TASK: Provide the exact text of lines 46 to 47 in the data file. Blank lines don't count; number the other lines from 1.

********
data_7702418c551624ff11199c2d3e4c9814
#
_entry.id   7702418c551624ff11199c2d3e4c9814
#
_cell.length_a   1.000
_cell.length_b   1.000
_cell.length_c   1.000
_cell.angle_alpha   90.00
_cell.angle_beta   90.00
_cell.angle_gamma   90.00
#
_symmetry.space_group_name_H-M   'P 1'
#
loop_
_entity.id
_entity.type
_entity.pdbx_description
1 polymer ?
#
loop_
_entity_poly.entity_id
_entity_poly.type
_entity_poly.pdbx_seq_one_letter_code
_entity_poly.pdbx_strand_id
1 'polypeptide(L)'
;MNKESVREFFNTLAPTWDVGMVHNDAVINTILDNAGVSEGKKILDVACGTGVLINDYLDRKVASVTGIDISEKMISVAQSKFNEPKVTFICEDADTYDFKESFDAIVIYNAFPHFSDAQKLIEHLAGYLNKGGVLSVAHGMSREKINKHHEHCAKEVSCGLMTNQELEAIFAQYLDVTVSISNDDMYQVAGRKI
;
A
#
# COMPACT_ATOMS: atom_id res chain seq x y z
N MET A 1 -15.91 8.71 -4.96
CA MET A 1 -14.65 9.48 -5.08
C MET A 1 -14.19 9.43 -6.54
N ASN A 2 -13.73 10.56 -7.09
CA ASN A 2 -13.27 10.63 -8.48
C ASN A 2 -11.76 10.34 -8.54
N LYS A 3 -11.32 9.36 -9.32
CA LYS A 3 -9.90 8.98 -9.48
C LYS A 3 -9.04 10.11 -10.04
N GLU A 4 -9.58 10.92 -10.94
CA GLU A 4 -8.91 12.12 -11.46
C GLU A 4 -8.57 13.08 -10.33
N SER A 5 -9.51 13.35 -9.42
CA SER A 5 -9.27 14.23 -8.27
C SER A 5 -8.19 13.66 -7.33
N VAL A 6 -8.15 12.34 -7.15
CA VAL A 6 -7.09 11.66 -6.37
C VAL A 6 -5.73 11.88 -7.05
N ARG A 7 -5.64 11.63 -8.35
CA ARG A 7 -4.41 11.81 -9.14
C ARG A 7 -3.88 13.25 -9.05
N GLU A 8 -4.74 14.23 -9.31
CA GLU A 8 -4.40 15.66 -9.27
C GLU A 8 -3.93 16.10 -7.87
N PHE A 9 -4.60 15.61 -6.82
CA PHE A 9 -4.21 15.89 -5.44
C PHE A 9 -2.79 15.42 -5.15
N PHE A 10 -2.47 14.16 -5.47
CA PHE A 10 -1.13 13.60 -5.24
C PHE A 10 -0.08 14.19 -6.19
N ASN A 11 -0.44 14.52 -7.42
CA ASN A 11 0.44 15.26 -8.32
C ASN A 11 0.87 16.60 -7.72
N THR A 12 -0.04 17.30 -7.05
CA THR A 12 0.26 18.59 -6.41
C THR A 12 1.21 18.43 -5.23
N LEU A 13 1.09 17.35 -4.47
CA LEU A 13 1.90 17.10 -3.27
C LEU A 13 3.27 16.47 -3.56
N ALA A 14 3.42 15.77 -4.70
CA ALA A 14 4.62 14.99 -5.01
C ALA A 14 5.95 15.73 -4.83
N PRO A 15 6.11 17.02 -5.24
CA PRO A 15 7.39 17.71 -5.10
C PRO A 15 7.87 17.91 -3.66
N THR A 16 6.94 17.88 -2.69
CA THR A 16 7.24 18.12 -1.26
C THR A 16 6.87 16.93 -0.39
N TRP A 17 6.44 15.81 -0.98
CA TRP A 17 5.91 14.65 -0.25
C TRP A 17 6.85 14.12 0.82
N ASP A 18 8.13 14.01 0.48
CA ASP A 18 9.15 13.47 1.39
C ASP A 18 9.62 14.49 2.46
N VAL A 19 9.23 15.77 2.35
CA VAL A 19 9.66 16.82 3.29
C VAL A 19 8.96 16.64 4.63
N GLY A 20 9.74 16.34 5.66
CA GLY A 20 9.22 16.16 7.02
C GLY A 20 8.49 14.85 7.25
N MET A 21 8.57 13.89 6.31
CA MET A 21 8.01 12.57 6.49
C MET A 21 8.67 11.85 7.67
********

N VAL A 6 -8.15 12.34 -7.15
CA VAL A 6 -7.09 11.66 -6.37